Charles Darwin once posited that birds might flap their wings to transmit , not only to wing. However, this has always been pretty tricky to test. Now, 150 year later, researchers have discovered that crested pigeons use their wing plumages to warn others of impending doom.

Crested birds live in Australia and are known for their interesting haircuts and the interference they make when they fly. From the latter, they have earned the nickname “whistle-winged pigeons”. But whether this sound serves a purpose, or is just a side-effect of flight, has traditionally been unclear.

Now, it turns out that these fowls use a very narrow and specific wing feather- the eighth primary 1 to be exact- to render distinct notes with each downstroke. As the pigeons flap faster, such as when escaping threat, the tempo of these notes increases.

Along with these high notes, the researchers found that the ninth primary wing feathers of the fowls create contrasting low notes. Nonetheless, only the high notes are contributing to sounding an alarm.

“Crested birds signal hazard with noisy wings , not voices, ” produce author Trevor Murray, of The Australian National University, said in a statement. “It shows that fowls really can use their feathers as ‘musical instruments’ to communicate with others.”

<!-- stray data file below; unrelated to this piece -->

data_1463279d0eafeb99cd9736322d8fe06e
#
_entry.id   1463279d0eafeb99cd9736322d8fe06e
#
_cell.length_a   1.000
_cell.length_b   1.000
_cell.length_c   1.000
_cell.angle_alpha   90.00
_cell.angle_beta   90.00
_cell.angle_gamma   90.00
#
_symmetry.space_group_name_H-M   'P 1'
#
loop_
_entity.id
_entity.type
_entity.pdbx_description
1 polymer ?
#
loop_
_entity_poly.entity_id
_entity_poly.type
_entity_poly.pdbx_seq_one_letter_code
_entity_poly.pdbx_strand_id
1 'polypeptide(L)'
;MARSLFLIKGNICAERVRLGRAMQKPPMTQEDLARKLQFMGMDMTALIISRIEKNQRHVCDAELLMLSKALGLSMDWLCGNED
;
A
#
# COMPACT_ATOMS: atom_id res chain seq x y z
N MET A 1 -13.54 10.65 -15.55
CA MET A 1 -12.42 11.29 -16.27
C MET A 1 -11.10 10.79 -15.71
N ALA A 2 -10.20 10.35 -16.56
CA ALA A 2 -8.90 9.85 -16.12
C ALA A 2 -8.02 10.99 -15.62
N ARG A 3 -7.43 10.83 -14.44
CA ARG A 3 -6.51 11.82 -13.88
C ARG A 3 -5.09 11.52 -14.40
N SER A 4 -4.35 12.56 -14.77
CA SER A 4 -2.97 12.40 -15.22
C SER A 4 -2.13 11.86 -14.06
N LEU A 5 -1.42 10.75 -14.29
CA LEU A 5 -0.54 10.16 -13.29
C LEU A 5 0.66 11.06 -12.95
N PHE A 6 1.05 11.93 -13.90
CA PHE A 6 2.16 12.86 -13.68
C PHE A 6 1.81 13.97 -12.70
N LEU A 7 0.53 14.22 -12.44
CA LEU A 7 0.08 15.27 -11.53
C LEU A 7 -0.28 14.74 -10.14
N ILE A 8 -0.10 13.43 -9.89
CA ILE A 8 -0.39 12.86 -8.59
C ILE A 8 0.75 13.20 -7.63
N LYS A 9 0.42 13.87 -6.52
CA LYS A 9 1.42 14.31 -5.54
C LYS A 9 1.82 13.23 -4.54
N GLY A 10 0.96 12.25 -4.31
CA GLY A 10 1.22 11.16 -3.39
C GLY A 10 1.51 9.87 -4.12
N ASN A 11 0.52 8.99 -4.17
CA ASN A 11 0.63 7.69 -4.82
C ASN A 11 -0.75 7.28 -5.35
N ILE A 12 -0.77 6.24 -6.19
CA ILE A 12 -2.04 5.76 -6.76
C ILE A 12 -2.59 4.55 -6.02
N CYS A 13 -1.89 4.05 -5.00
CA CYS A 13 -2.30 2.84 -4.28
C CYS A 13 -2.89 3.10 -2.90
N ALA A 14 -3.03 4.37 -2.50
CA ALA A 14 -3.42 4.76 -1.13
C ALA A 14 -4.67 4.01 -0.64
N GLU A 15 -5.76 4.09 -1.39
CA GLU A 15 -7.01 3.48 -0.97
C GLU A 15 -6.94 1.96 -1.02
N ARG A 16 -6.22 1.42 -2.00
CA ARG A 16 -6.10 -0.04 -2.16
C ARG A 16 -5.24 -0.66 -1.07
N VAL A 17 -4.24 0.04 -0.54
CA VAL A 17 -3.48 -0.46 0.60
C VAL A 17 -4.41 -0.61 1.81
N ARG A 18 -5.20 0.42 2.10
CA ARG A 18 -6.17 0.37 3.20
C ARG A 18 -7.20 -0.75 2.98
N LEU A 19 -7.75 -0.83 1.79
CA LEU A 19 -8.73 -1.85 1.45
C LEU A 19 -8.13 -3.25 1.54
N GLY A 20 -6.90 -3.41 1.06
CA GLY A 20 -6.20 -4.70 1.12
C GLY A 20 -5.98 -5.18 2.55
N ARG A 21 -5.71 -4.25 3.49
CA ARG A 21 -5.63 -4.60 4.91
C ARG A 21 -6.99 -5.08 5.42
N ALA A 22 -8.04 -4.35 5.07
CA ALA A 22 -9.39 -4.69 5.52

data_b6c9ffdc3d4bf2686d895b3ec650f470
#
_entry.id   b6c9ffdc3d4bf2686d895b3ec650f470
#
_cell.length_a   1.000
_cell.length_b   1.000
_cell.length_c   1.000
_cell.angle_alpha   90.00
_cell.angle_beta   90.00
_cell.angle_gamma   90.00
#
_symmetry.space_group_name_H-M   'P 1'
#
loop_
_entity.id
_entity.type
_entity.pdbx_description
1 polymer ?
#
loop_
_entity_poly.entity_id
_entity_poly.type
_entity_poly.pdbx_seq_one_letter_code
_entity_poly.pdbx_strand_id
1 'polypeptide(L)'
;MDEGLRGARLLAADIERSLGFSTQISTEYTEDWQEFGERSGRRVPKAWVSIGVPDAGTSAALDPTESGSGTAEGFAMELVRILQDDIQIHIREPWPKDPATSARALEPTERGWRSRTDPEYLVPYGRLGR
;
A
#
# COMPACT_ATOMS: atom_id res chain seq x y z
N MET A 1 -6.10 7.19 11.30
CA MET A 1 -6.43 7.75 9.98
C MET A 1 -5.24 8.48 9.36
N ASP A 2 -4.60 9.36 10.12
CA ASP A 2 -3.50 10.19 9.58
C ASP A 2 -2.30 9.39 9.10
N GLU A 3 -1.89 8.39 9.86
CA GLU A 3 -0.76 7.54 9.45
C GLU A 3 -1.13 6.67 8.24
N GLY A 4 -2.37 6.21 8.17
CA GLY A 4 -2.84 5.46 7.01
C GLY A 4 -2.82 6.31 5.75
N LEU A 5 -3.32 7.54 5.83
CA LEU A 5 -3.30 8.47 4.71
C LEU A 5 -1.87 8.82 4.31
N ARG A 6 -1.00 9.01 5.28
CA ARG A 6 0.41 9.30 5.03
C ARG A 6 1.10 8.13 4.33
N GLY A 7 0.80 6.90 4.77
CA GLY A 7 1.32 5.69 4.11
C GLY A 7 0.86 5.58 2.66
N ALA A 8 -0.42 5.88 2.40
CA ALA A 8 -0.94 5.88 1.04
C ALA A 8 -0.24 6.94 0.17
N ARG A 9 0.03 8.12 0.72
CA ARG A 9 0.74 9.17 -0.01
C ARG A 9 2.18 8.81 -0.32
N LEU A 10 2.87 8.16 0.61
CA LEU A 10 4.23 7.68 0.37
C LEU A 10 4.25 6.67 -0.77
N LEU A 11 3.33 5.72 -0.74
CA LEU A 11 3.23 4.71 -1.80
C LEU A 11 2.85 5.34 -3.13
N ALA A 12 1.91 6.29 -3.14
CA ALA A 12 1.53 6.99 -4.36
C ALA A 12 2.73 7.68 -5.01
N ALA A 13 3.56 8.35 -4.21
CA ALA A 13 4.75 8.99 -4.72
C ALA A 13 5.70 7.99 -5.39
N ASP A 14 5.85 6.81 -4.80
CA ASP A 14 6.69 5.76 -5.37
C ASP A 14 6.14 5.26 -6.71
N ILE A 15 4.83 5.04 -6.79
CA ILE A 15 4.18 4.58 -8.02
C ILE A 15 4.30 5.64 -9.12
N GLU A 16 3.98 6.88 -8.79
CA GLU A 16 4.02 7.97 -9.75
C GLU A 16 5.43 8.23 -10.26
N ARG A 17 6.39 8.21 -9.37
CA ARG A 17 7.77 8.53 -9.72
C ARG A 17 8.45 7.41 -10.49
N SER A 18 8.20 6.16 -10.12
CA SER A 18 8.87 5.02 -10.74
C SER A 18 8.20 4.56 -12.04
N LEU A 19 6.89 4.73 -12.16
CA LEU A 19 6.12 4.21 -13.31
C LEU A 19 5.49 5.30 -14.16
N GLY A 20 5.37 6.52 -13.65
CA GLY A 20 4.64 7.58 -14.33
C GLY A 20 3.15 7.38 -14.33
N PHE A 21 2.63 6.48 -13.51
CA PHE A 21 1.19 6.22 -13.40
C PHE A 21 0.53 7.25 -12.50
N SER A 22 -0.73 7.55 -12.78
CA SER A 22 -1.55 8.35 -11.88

The study, published in Current Biology, likewise showed that when other pigeons hear the high tempo flapping sounds, they flee. Meanwhile, when a group of birds heard the wing flapping of a fowl that had had its eighth primary wing feather removed, they just seemed about rather than taking flight.

Being a bird surely has its risks. You have to deal with cats, bird-dogs, bigger birds, and small children running at you. Having an alarm system that is basically an automatic outcome of escaping seems like a pretty good idea.

“The alarm signal is intrinsically dependable because pigeons flap faster to escape predators, and this fast flapping automatically makes the high-tempo alarm signal, ” Murray explained.

What’s more, it’s not just crested birds that are noisy fliers. All sorts of other birds, from hummingbirds and manakins to other types of birds, do not have subtle takeoffs, so health researchers is considered that farther research might unveil more about the evolution and use of wing sounds in this unique group of animals.

“Birds have such prominent voices, we have largely discounted their amazingly complex instrumental audios, ” said Robert Magrath, likewise from the Australian National University.

So, next time you’re in the park and hear the birds making a racket, the music might actually be a little more complex than it first seems.

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